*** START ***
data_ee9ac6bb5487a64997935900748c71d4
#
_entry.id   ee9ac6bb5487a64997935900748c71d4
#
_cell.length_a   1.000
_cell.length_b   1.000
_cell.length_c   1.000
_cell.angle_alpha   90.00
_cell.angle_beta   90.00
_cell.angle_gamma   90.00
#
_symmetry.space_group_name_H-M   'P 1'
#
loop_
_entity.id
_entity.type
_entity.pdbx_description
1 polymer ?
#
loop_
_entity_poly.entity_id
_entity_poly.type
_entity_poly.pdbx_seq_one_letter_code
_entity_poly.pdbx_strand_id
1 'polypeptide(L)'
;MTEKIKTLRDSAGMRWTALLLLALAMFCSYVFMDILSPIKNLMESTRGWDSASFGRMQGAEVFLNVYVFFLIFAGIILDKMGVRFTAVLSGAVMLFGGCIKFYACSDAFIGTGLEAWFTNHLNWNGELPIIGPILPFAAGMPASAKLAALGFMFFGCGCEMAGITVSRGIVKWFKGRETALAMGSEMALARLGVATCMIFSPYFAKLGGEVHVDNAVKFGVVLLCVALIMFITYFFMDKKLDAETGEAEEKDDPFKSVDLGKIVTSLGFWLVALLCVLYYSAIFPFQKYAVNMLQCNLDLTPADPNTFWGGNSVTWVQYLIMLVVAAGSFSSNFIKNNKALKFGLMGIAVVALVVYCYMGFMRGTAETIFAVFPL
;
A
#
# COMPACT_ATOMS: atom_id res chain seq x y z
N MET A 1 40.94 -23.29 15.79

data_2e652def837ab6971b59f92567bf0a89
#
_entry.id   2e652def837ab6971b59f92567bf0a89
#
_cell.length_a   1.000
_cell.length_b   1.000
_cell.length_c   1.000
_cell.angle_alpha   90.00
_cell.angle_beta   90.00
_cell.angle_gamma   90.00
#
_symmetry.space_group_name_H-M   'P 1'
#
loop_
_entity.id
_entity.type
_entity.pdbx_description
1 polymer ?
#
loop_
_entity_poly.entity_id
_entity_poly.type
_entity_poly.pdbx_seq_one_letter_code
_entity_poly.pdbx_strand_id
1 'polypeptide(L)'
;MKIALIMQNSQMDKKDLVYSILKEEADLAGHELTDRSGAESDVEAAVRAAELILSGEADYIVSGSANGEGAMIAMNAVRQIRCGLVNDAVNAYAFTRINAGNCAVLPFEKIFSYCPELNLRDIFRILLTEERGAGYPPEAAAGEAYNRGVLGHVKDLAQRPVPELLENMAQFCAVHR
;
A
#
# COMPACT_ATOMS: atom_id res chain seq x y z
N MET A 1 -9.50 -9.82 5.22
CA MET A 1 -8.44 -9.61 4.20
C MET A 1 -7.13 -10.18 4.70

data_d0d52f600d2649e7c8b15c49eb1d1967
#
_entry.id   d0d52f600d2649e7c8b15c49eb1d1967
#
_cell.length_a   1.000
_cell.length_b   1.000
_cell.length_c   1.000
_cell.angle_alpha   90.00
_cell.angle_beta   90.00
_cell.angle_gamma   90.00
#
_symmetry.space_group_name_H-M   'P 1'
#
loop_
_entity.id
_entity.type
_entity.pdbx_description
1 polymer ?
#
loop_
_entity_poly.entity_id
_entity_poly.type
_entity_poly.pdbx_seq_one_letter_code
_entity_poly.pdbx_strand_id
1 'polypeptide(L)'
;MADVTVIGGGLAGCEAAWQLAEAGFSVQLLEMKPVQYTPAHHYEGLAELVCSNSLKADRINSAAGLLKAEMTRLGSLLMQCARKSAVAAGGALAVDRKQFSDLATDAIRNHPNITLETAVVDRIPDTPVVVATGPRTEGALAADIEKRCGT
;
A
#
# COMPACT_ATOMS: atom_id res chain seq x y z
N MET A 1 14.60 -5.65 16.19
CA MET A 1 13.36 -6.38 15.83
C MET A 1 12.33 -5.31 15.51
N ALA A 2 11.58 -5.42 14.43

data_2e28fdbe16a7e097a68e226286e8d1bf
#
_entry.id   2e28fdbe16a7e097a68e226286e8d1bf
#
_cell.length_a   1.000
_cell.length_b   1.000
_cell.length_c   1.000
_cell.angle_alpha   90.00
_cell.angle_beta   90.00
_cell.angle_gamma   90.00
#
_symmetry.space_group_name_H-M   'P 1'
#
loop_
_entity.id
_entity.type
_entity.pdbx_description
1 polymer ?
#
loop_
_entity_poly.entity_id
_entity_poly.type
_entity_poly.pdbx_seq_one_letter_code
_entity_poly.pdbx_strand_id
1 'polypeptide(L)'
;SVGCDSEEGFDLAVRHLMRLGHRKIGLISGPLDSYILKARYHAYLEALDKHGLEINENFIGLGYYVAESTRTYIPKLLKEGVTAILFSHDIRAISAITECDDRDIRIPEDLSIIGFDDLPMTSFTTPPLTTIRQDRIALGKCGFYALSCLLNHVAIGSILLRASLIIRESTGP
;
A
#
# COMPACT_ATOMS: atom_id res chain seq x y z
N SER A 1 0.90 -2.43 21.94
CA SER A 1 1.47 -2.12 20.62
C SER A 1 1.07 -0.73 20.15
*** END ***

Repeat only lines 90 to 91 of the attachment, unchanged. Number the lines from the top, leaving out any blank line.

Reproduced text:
;MADVTVIGGGLAGCEAAWQLAEAGFSVQLLEMKPVQYTPAHHYEGLAELVCSNSLKADRINSAAGLLKAEMTRLGSLLMQCARKSAVAAGGALAVDRKQFSDLATDAIRNHPNITLETAVVDRIPDTPVVVATGPRTEGALAADIEKRCGT
;